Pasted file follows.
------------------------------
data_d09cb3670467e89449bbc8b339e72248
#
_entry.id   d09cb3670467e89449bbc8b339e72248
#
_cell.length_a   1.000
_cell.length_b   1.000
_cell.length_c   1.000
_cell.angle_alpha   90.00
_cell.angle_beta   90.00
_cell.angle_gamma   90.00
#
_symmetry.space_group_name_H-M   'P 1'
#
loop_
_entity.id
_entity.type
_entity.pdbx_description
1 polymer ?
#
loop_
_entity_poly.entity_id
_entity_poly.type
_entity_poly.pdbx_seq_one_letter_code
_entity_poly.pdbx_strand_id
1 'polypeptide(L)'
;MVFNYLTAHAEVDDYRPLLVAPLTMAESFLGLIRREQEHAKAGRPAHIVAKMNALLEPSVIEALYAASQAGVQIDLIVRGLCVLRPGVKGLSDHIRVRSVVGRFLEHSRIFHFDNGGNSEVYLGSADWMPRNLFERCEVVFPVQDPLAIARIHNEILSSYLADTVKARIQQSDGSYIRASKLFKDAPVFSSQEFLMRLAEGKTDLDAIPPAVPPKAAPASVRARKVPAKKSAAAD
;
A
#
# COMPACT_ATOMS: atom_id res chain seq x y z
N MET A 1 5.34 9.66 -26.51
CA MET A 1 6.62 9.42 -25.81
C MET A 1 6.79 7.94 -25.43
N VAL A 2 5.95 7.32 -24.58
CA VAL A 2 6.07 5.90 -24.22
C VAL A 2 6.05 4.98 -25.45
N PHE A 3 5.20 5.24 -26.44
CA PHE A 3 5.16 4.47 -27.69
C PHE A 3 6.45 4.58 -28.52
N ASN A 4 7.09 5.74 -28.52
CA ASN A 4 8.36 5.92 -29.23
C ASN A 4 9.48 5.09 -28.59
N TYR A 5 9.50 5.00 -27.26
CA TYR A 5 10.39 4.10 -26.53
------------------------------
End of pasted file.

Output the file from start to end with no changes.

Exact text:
data_d09cb3670467e89449bbc8b339e72248
#
_entry.id   d09cb3670467e89449bbc8b339e72248
#
_cell.length_a   1.000
_cell.length_b   1.000
_cell.length_c   1.000
_cell.angle_alpha   90.00
_cell.angle_beta   90.00
_cell.angle_gamma   90.00
#
_symmetry.space_group_name_H-M   'P 1'
#
loop_
_entity.id
_entity.type
_entity.pdbx_description
1 polymer ?
#
loop_
_entity_poly.entity_id
_entity_poly.type
_entity_poly.pdbx_seq_one_letter_code
_entity_poly.pdbx_strand_id
1 'polypeptide(L)'
;MVFNYLTAHAEVDDYRPLLVAPLTMAESFLGLIRREQEHAKAGRPAHIVAKMNALLEPSVIEALYAASQAGVQIDLIVRGLCVLRPGVKGLSDHIRVRSVVGRFLEHSRIFHFDNGGNSEVYLGSADWMPRNLFERCEVVFPVQDPLAIARIHNEILSSYLADTVKARIQQSDGSYIRASKLFKDAPVFSSQEFLMRLAEGKTDLDAIPPAVPPKAAPASVRARKVPAKKSAAAD
;
A
#
# COMPACT_ATOMS: atom_id res chain seq x y z
N MET A 1 5.34 9.66 -26.51
CA MET A 1 6.62 9.42 -25.81
C MET A 1 6.79 7.94 -25.43
N VAL A 2 5.95 7.32 -24.58
CA VAL A 2 6.07 5.90 -24.22
C VAL A 2 6.05 4.98 -25.45
N PHE A 3 5.20 5.24 -26.44
CA PHE A 3 5.16 4.47 -27.69
C PHE A 3 6.45 4.58 -28.52
N ASN A 4 7.09 5.74 -28.52
CA ASN A 4 8.36 5.92 -29.23
C ASN A 4 9.48 5.09 -28.59
N TYR A 5 9.50 5.00 -27.26
CA TYR A 5 10.39 4.10 -26.53